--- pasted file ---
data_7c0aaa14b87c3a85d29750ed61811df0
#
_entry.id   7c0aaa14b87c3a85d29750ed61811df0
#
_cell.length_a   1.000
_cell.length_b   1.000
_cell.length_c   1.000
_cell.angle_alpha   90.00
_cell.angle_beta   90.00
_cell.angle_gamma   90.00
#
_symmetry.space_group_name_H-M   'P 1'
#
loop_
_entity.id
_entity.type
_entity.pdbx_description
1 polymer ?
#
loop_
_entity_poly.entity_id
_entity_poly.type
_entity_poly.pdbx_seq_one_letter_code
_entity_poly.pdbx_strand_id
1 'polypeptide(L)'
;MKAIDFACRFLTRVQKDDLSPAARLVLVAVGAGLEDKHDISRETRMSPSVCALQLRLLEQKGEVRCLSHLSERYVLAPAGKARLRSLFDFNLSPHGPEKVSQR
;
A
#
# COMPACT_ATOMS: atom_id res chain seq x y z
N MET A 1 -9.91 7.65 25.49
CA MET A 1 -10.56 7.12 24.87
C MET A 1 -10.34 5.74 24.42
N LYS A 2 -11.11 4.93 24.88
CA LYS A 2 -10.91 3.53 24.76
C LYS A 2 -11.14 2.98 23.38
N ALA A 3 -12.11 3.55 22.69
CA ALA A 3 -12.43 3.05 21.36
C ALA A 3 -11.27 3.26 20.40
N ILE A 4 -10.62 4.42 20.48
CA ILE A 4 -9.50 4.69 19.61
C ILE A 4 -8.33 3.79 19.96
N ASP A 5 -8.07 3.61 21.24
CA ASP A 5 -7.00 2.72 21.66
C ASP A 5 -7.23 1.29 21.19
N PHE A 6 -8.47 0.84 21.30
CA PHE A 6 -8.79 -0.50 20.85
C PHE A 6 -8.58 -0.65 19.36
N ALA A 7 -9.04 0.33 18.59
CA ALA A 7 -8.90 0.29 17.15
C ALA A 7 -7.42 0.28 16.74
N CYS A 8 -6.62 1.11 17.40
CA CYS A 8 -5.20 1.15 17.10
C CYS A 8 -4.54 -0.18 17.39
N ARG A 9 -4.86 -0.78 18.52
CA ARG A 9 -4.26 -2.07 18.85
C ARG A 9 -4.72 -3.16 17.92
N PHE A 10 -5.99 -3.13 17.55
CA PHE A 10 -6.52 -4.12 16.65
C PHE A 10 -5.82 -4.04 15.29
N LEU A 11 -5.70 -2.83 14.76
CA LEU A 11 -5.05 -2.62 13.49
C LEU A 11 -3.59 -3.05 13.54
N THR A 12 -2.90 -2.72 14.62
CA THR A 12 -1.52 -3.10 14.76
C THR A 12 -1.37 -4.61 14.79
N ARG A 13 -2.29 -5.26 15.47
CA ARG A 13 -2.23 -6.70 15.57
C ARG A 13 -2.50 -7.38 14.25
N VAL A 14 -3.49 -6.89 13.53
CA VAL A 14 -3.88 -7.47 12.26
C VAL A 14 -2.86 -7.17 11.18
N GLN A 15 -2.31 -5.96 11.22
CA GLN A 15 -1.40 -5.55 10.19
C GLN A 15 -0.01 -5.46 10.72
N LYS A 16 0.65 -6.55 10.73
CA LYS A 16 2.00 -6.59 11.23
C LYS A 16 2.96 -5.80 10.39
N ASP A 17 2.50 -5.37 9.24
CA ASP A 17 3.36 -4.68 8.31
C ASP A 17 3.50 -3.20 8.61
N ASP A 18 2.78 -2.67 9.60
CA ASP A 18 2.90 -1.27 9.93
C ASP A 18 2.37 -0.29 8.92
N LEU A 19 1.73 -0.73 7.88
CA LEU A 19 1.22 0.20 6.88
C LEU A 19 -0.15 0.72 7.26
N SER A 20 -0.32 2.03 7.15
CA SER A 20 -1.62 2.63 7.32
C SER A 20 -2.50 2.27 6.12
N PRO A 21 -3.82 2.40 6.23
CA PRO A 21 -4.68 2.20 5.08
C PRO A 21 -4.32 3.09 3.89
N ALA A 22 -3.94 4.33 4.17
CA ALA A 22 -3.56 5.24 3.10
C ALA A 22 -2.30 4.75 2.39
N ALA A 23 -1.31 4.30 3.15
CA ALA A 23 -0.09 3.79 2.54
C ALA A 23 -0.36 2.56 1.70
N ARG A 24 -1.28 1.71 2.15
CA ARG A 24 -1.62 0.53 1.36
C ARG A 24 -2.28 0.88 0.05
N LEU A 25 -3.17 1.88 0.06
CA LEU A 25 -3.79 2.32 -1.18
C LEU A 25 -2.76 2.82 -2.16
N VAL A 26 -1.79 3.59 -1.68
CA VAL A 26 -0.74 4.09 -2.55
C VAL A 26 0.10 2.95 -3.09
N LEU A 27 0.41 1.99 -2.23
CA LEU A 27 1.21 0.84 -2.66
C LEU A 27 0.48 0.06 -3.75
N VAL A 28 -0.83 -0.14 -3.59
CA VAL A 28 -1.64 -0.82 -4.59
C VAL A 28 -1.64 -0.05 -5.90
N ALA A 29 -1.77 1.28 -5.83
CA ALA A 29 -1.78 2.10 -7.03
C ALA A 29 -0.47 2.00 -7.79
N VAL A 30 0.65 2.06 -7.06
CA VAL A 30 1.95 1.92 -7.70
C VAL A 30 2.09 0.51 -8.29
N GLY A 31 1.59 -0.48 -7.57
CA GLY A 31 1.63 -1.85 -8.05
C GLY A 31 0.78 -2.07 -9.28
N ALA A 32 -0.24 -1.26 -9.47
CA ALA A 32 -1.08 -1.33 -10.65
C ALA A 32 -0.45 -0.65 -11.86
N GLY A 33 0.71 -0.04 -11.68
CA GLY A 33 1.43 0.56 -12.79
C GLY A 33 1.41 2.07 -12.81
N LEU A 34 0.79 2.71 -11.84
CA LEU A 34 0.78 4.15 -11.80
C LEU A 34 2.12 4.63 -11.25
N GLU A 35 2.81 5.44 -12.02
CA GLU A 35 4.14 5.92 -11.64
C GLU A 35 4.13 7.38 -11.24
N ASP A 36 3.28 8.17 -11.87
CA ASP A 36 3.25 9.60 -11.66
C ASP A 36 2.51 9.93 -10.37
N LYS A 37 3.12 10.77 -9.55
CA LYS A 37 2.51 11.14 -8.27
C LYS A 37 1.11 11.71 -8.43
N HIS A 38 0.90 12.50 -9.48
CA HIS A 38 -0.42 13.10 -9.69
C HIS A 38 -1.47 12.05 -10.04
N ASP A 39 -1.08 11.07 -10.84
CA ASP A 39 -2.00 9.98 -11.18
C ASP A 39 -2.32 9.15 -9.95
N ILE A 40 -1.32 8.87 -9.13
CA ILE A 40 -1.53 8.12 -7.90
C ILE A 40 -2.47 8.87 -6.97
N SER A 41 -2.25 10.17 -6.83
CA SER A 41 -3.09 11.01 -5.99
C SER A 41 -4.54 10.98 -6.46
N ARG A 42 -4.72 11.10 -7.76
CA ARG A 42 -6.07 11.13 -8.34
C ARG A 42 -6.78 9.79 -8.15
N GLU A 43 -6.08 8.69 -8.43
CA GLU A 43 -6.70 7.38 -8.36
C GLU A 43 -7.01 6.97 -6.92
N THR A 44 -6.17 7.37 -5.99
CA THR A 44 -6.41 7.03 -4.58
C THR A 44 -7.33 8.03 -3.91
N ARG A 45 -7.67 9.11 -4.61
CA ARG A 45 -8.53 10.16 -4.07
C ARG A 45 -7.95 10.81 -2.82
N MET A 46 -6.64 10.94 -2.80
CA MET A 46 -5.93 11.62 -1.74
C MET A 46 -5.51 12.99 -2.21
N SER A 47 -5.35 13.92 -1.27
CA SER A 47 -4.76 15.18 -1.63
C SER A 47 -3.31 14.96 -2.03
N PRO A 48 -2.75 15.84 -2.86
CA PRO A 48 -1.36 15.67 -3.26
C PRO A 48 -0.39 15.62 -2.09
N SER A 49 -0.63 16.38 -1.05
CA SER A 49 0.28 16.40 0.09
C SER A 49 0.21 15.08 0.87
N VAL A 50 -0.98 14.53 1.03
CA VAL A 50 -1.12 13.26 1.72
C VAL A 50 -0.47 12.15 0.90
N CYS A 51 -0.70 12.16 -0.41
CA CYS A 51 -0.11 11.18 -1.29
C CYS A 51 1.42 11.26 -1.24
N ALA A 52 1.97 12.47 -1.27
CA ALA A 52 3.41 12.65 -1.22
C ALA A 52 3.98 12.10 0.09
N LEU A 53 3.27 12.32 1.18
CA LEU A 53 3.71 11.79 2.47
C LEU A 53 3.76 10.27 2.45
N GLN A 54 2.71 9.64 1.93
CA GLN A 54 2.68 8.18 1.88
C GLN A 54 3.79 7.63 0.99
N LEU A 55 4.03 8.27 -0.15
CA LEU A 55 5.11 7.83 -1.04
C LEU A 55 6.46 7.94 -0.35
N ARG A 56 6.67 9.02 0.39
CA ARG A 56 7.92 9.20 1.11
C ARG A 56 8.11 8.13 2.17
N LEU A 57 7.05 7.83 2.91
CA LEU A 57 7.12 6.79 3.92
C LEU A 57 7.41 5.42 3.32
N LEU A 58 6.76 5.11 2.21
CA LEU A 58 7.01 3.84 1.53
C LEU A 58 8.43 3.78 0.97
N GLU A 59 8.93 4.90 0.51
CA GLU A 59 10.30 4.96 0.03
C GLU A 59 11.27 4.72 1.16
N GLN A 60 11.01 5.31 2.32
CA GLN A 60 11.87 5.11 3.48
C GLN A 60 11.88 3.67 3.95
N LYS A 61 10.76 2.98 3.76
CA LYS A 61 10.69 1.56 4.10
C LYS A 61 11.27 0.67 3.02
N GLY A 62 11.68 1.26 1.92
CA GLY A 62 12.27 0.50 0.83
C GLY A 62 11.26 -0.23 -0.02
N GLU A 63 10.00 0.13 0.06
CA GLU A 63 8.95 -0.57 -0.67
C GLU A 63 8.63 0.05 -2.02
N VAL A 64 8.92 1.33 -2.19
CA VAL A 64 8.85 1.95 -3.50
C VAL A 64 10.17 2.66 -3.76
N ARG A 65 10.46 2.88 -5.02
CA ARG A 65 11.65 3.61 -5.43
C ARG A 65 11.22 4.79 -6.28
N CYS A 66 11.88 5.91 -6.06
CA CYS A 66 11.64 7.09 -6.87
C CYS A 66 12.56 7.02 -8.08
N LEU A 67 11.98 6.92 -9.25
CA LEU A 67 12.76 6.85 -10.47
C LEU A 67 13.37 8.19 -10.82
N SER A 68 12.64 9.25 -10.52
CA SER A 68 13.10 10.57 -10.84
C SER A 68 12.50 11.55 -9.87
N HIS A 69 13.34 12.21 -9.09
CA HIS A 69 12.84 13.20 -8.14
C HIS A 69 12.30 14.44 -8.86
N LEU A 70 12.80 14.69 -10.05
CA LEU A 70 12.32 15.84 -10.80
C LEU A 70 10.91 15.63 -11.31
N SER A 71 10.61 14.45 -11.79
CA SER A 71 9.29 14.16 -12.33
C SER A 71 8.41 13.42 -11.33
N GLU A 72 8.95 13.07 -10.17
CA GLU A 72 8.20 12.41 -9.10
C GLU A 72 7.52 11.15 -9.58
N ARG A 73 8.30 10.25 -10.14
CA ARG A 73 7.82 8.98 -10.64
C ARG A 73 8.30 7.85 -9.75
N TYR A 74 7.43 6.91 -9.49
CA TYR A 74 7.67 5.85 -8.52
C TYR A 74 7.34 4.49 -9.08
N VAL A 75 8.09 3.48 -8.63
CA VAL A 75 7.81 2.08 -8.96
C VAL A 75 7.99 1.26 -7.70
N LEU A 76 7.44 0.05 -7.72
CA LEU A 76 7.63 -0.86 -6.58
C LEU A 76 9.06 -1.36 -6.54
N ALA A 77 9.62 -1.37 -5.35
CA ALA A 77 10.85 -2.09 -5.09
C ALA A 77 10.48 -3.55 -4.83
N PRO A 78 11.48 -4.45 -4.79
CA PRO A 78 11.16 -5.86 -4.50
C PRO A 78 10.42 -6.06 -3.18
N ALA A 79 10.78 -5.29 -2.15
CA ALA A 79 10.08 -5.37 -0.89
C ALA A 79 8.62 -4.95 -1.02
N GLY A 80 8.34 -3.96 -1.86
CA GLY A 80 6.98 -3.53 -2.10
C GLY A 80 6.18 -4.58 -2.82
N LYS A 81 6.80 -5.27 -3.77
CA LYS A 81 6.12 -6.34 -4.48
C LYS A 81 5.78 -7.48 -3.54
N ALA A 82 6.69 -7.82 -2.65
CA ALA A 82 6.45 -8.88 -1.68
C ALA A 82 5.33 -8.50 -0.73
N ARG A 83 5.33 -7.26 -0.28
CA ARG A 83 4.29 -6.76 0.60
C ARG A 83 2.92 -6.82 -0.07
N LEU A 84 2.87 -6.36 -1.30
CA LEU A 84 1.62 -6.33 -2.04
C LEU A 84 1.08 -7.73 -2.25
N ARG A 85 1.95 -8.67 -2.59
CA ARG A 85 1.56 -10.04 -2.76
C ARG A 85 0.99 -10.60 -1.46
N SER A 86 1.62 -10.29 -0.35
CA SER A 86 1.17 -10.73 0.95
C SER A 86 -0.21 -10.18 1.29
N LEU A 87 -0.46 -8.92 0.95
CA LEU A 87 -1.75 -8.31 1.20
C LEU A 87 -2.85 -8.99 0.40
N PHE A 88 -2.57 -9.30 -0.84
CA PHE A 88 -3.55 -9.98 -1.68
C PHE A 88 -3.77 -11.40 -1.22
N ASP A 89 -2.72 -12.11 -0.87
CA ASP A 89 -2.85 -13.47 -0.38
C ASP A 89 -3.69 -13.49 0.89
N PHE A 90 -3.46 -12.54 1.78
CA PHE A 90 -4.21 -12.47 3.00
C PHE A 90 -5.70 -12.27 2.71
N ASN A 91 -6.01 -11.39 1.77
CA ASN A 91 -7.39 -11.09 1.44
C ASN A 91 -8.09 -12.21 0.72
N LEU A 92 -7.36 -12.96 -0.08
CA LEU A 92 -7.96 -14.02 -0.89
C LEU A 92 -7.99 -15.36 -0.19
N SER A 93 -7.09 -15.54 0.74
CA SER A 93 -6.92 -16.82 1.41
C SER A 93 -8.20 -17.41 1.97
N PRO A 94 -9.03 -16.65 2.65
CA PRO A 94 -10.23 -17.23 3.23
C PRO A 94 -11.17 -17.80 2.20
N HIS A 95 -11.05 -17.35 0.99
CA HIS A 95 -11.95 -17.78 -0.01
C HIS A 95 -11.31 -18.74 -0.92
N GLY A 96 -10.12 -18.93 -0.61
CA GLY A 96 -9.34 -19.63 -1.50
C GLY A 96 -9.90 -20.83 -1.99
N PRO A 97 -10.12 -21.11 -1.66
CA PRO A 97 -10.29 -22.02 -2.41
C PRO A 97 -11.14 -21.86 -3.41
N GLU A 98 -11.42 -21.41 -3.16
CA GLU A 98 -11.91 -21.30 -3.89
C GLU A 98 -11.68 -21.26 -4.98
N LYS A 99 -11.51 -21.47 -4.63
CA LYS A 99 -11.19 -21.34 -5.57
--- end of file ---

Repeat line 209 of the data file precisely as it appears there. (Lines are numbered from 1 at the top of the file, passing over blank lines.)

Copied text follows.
CA GLN A 60 11.87 5.11 3.48